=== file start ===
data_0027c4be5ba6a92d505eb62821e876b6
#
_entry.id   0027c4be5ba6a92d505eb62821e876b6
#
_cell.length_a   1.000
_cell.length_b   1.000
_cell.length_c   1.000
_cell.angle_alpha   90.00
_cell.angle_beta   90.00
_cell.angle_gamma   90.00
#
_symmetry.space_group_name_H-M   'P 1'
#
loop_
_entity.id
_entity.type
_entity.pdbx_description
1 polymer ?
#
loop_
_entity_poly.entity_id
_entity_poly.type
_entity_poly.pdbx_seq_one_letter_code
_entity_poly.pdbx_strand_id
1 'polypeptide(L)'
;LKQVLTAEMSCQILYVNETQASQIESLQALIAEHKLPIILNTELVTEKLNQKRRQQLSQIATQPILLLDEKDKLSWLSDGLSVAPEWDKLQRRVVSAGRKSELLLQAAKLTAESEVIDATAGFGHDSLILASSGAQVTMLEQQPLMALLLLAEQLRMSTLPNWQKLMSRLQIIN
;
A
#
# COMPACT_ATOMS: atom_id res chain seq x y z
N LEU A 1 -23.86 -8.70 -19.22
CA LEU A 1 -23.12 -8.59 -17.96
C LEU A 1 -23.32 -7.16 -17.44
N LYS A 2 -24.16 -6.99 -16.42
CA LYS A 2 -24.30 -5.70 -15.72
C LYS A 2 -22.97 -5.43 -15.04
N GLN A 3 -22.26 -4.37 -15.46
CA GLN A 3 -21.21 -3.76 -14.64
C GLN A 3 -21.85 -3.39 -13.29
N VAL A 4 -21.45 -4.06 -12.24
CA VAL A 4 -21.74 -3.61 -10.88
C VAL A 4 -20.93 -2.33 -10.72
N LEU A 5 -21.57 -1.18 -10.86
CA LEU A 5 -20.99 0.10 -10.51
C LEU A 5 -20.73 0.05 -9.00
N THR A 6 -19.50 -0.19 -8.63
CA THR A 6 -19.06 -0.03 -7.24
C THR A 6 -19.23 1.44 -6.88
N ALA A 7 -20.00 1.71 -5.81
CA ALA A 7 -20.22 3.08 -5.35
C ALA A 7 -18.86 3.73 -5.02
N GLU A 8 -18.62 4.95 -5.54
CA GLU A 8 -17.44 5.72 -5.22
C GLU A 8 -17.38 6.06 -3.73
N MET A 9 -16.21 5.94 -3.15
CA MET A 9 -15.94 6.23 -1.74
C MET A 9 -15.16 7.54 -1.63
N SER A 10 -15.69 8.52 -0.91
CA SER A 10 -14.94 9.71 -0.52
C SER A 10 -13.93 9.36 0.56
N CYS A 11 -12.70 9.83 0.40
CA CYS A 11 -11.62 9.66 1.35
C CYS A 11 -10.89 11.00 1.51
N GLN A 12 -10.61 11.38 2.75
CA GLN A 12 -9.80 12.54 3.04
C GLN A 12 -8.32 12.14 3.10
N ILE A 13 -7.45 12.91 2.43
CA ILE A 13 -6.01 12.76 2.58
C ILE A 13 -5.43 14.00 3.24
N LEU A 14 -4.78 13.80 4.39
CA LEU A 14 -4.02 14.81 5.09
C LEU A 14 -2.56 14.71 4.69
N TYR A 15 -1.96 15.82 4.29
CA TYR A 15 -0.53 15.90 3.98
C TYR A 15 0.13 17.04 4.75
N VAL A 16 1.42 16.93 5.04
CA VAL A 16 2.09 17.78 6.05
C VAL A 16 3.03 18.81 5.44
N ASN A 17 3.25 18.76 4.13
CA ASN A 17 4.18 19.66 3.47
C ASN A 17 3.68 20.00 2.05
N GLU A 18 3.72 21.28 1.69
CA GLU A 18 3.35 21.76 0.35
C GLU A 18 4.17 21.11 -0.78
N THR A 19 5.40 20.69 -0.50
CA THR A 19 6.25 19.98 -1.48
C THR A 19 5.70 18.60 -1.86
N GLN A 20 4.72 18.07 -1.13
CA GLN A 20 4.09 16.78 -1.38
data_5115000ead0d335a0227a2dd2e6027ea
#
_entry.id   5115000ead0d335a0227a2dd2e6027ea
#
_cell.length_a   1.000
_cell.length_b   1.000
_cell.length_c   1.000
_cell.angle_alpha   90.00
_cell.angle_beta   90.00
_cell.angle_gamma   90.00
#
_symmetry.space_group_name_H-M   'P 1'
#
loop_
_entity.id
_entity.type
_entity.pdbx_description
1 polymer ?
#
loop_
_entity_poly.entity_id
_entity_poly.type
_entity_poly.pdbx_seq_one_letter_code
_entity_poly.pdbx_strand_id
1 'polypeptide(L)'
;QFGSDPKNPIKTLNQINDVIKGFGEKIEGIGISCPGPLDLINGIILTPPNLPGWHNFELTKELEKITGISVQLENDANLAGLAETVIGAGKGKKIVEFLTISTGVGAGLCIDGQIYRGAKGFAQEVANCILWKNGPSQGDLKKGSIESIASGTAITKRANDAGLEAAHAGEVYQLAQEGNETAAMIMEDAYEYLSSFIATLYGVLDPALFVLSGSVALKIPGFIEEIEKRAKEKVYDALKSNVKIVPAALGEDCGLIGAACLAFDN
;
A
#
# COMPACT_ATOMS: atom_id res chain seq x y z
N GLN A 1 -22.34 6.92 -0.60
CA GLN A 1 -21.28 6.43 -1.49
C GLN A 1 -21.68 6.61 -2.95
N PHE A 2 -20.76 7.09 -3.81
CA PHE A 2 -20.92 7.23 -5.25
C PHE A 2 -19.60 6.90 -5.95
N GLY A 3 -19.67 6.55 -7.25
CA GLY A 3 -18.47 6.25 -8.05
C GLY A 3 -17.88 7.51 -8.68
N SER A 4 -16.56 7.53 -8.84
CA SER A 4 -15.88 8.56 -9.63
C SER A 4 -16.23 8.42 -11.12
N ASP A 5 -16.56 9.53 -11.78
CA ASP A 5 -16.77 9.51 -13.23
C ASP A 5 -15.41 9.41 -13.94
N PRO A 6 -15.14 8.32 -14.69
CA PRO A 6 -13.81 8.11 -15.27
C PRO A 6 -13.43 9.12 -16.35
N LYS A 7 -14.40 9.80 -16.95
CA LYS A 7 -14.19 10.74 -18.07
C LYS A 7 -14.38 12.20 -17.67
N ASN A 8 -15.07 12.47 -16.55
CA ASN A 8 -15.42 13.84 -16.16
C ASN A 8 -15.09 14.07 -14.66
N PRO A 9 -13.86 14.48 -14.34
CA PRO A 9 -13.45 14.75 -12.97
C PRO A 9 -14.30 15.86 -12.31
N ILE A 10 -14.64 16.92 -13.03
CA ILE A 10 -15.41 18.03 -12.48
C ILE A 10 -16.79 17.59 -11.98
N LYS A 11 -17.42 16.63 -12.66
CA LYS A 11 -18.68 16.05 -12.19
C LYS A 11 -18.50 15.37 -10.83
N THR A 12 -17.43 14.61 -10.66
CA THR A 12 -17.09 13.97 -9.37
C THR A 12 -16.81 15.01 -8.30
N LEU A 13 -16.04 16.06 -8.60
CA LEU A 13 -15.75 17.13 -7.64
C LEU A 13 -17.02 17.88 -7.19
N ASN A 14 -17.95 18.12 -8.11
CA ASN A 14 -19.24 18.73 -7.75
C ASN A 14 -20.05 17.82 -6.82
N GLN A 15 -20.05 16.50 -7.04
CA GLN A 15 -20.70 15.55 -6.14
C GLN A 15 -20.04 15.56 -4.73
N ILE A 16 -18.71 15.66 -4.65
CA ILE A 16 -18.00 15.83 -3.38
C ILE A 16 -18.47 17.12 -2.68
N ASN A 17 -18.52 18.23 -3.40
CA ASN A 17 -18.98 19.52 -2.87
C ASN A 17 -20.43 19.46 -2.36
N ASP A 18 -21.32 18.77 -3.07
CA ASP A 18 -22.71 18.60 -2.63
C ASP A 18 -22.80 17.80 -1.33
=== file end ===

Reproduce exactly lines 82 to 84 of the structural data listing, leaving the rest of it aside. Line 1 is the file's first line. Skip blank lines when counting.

N GLU A 18 3.72 21.28 1.69
CA GLU A 18 3.35 21.76 0.35
C GLU A 18 4.17 21.11 -0.78